The year is 2150 and women’s rights and the freedoms we enjoy today (at the moment) are just a memory. The world that 15-year-old Nina Oberon lives in is frightening to me. Frightening because it’s all too plausible. The Governing Council controls the populace through the Media. Through the Media girls are “trained” to become a sex-teen when they turn sixteen. There’s even a guide for this transition. How to dress and act to attract guys. Girls become adults at sixteen, identified by a tattoo on the wrist – XVI. This becomes an invitation (unwanted or not) that girls are ready for sex. Girls don’t have many choices, they either marry above them or get accepted into the FeLS (Female Liaison Specialists) program. (more…)
By the time Delaney Maxwell was pulled from a Maine lake’s icy waters by her friend, Decker Phillips, her heart had stopped beating. Her brain had stopped working. She was dead. But somehow Delaney survived—despite the brain scans that show irreparable damage. Everyone wants Delaney to be fine, but she knows she’s far from normal. Pulled by strange sensations she can’t control or explain, Delaney now finds herself drawn to the dying, and when she meets Troy Varga, a boy who recently emerged from a coma with the same abilities, she is relieved to share this strange new existence. Unsure if her altered brain is predicting death or causing it, Delaney must figure out if their gift is a miracle, a freak of nature—or something else much more frightening….
The plot of this novel is very similar to The Body Finder Series by Kimberly Derting, but has thrilling psychological aspects that make it unique. The story is told from Delaney Maxwell’s POV as she tries to navigate the ups and downs of life after death, literally. Fracture is an apt title in many respects. Throughout the story we see the fracturing of Delaney’s home life, friendships, and her own sanity. (more…)
Dead End in Norvelt by Jack Gantos
Jack Gantos has a whole summer planned full of baseball, history books, and war movies when suddenly, caught in the middle of his quarreling parents, he becomes “grounded for life,” ruining everything. Even though he lives in the dying town of Norvelt (originally founded by Eleanor Roosevelt to help poor families) and there’s not much to do, when his mom volunteers him to help an aging neighbor type up the town’s obituaries, he’s less than thrilled. Soon, though, Jack finds himself absorbed in the town’s history and the “original” Norvelters, as his spunky neighbor calls them, and he’ll do anything to get out of house arrest and over to help her in her task. Soon he’s involved not only with the obituaries but in a feud with an old man who ride’s a trike, play-acting the Grim Reaper, distributing Girl Scout cookies, digging a fake bomb shelter, and a near-constant nose bleed, not to mention a potential murder. Suddenly his summer is anything but dull!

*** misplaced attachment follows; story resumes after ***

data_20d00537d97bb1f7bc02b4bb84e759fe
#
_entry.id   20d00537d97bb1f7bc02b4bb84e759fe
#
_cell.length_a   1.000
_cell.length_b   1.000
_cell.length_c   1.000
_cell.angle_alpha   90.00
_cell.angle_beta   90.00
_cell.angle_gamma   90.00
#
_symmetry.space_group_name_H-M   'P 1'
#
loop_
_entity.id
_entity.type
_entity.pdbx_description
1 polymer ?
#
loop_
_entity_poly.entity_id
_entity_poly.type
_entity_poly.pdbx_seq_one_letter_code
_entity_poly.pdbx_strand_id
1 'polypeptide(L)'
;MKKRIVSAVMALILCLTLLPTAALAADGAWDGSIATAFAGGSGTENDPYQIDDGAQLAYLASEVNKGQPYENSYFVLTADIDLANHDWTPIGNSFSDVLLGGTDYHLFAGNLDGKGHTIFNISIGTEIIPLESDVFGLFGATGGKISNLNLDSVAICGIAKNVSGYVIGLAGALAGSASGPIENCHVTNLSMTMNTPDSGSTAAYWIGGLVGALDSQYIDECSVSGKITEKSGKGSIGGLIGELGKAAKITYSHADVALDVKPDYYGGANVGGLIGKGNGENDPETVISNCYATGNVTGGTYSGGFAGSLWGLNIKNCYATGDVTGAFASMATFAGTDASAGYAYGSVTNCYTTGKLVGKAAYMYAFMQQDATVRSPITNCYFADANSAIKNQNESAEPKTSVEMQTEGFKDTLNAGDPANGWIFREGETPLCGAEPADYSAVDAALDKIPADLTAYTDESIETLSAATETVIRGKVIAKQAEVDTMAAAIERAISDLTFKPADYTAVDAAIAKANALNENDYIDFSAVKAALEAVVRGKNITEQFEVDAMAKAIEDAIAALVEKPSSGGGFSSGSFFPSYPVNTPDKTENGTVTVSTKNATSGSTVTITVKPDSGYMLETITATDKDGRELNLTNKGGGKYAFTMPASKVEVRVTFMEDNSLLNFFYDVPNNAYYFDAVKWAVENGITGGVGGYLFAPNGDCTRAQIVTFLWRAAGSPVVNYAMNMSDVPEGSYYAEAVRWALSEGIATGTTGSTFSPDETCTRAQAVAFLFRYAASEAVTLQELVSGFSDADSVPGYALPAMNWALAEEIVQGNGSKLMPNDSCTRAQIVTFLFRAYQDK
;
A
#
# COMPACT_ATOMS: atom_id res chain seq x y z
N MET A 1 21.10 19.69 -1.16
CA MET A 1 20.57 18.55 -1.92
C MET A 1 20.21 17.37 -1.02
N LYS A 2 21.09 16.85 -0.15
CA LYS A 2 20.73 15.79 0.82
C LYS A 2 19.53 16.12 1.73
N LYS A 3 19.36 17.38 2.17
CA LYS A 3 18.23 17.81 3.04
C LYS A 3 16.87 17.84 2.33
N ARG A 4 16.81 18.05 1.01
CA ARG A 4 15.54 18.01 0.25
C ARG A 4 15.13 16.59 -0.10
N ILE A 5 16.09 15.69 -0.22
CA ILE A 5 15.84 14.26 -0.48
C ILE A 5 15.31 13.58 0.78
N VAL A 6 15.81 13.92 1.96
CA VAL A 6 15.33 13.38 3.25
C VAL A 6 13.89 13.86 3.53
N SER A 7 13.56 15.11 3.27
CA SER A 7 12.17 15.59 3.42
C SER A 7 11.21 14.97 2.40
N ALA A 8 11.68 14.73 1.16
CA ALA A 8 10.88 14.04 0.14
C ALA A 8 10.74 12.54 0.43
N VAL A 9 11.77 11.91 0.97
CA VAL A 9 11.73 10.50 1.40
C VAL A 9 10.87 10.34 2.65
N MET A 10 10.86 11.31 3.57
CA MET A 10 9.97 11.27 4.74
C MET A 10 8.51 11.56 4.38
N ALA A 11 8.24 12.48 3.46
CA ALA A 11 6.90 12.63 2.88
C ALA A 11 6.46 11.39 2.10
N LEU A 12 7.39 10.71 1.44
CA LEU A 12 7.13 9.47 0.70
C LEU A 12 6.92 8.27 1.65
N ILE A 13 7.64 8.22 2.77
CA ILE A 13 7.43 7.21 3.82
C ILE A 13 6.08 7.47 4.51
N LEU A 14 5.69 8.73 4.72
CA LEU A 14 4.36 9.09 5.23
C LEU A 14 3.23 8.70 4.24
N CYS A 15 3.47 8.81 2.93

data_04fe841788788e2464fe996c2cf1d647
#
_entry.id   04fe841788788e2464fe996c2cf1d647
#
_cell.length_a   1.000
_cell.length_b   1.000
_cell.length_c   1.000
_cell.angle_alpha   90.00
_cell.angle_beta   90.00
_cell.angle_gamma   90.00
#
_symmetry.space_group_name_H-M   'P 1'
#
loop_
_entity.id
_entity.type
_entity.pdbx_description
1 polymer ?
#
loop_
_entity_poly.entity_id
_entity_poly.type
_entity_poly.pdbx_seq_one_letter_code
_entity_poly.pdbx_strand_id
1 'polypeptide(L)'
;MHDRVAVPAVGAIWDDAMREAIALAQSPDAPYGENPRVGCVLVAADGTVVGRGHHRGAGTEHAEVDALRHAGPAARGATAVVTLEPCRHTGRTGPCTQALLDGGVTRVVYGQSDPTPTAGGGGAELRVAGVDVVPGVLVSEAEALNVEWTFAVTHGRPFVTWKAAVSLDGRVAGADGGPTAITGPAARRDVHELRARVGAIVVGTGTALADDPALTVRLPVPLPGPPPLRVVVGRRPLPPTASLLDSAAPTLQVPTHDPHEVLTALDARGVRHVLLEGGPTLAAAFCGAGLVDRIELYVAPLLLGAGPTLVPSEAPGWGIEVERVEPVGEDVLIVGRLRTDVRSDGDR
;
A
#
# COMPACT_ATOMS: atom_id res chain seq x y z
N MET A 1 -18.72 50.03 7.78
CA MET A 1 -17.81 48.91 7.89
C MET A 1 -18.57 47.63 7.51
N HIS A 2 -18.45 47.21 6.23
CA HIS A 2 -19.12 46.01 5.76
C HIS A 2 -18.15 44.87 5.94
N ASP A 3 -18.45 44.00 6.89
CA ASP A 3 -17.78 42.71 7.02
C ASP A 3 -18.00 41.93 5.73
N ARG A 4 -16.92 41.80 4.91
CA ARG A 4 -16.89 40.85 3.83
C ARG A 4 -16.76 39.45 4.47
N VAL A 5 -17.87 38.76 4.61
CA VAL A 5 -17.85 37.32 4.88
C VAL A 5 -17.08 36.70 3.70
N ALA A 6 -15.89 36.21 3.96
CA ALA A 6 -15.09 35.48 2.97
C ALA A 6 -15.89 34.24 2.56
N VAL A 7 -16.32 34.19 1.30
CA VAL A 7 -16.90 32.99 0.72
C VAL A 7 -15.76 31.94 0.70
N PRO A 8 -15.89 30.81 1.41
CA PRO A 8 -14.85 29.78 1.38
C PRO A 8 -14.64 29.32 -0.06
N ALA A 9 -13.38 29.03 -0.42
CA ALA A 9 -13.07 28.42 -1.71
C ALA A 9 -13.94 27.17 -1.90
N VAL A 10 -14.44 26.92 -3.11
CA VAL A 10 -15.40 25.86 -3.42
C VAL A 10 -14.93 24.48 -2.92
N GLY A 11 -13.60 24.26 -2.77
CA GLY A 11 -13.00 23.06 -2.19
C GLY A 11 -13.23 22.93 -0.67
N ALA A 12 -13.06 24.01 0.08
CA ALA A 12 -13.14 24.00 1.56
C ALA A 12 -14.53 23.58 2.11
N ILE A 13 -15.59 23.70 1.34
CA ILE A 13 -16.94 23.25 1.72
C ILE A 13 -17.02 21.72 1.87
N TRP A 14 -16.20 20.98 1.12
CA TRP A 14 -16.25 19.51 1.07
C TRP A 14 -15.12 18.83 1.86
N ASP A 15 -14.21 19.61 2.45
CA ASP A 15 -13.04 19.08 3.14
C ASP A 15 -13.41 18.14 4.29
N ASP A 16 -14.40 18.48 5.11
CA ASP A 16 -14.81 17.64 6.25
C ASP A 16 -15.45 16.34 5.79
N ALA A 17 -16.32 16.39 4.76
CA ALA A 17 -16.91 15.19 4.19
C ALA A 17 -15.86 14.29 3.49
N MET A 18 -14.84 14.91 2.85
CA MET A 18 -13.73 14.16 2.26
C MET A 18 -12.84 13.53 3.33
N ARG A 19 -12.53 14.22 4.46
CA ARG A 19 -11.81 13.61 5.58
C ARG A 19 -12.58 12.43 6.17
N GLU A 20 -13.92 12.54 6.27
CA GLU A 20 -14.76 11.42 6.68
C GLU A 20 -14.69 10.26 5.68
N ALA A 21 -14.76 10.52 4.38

Described as “melding the entirely true and the wildly fictional,” Dead End in Norvelt is a most-times funny and sometimes heart-breaking story of a boy coming of age in an old town past its prime full of wacky yet believable characters. Both darker and lighter themes blend with Gantos’ humor as Jack finds himself imbedded in nearly everything going on in town. The relationships between Jack’s parents and himself are enough to fill a book, but author Gantos has woven an entire town’s worth of personalities and interactions together seamlessly. (more…)
It’s Milking Time by Phyllis Alsdurf, illustrated by Steve Johnson and Lou Fancher
Based on author Phyllis Alsdurf’s own childhood on a Midwestern dairy farm, this book has a lyrical story, a description of the daily chores a daughter shares with her father each evening as they milk and take care of their cows. Each two-page spread is a beautiful illustration that supports Alsdurf’s simple, straightforward narrative, a step-by-step introduction to evening tasks on a small family dairy farm. The story goes beyond that, though, sharing not only chores but the loving relationship between a father and daughter as well as the relationship between humans and animals.
So you won’t think I’m overly infatuated with this book (and maybe I am), I’ll let you in on a secret: I showed this book to an authentic dairy farm girl, and she loved it too. My soon-to-be Mother in Law grew up on her father’s Wisconsin dairy farm, and she gave It’s Milking Time her official seal of approval and accuracy. (more…)
(Review based on Advanced Reader Copy (ARC) of the book.)